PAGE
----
What’s Your Leanest Livable Weight?

By Orcunkoktuna (Own work) [CC BY-SA 3.0 (http://creativecommons.org/licenses/by-sa/3.0)], via Wikimedia Commons
Fuggedaboudit.
Traci Mann, PhD and professor at the University of Minnesota (and co-author of several of the papers listed on my Scientific Lit page), was featured recently in this LA Times article talking about why we should give up dieting. I’m pretty excited, as you can imagine, anytime a HAES®-minded professional gets some serious traction in the media!

Professor Mann doesn’t mince words right out of the gate:

“You can stop dieting and still be healthy,” Mann said in an interview about her new book, “Secrets From the Eating Lab,” an overview of dieting, willpower and health. And if you’ve lost weight on a diet only to regain it, she said, “it’s really not your fault” but more likely the result of your biology, stress and the allure of “forbidden fruit.”

Preach sister! The article went on to say:

If you want to stay thinner than your body’s natural range allows, Mann said, “you’re going to be dealing with that five or six times every day — meal times, snack times, when you should be exercising. It’s going to have to become a huge main focus of your life. That just seems crazy to me.” (emphasis mine)

Crazy doesn’t even begin to cover it. This was the life I led for a chunk of time, and it left little time for other, happier pursuits. Like blog writing!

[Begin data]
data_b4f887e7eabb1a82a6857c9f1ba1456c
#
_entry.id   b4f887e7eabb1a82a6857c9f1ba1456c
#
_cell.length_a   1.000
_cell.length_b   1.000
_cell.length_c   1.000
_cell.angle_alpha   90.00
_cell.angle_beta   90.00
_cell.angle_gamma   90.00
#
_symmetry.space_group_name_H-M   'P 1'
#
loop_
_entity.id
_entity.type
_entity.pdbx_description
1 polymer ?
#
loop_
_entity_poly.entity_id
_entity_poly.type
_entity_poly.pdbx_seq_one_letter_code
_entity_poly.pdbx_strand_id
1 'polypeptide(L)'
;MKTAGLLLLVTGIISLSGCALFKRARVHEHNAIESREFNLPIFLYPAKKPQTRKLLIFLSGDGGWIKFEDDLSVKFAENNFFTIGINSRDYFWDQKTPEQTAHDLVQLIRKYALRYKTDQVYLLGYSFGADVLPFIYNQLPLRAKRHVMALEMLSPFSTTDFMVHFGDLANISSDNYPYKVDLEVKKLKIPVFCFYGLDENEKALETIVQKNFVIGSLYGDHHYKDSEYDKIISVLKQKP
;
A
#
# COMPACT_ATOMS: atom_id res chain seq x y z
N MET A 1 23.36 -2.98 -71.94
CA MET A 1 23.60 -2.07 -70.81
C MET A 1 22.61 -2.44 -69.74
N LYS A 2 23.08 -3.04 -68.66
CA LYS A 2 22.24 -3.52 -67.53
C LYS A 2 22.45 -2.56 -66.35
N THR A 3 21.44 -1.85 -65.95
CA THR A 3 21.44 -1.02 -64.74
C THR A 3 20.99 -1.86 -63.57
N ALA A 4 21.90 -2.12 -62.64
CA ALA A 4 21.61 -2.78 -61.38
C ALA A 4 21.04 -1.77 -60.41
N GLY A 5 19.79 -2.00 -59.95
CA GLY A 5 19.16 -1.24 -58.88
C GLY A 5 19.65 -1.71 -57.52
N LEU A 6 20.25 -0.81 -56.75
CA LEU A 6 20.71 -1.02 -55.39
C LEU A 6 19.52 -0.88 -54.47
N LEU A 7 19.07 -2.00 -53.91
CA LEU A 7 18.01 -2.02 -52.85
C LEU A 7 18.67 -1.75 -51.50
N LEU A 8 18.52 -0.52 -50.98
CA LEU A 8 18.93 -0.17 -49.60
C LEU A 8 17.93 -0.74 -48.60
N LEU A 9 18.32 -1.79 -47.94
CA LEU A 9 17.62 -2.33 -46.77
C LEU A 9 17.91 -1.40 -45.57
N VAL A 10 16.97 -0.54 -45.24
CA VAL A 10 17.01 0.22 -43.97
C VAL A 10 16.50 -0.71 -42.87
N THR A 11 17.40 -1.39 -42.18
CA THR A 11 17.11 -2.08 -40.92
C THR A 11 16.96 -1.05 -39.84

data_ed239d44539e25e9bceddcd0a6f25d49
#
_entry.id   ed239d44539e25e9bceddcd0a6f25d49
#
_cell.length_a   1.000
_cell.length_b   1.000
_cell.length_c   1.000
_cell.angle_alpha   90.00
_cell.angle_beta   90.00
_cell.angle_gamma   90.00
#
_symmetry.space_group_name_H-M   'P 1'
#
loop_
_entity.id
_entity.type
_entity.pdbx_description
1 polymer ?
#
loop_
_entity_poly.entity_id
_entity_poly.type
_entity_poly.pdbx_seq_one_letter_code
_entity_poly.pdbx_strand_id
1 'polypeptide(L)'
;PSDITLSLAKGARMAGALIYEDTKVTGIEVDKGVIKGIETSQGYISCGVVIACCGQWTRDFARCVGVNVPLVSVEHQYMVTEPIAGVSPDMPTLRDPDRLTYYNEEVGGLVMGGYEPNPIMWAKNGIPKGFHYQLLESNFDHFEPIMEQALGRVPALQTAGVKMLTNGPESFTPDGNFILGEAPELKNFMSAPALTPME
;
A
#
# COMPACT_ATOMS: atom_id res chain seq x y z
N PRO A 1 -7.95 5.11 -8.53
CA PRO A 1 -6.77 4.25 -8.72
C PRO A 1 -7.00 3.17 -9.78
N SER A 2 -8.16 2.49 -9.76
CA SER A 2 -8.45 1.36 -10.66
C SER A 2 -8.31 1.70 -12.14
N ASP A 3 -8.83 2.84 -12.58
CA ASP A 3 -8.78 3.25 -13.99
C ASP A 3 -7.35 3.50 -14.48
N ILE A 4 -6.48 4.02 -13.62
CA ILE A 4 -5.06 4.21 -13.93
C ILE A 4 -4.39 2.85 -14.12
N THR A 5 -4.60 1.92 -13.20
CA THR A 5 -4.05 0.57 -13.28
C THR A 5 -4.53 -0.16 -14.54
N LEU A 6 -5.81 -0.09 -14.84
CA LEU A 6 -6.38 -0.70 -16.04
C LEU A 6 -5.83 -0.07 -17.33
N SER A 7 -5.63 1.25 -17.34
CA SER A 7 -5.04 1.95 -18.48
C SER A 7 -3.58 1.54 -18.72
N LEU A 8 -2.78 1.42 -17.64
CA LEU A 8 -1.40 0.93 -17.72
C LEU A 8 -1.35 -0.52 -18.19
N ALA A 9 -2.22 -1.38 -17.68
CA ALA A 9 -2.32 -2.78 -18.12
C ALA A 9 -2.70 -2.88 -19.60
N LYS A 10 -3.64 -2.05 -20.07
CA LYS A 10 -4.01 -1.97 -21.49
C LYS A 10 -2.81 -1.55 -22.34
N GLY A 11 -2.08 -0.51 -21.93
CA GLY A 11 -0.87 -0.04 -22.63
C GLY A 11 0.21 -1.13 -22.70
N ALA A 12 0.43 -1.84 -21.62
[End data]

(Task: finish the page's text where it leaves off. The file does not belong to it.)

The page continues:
Professor Mann advocates for something she calls the “leanest livable weight,” which she describes as “a weight you can maintain while having a normal life. If it’s a weight you cannot maintain, that is not your leanest livable weight.” I don’t love the use of the word “lean” because I think it implies a certain image of thinness, something that many of us will never come close to achieving. But I understand what she is saying and frankly it’s coated in enough honey that even HAES® skeptics might find it palatable. And I’m all for making the non-diet message as accessible to as many people as possible.

As I thought more about this concept of leanest livable weight, it struck me that I was there: my life is livable, normal (well, normal for me) and enjoyable, and my weight is now stable. My leanest livable weight means I get to enjoy two slices of pizza for lunch and some frozen yogurt after to celebrate a friend’s birthday. That’s livable.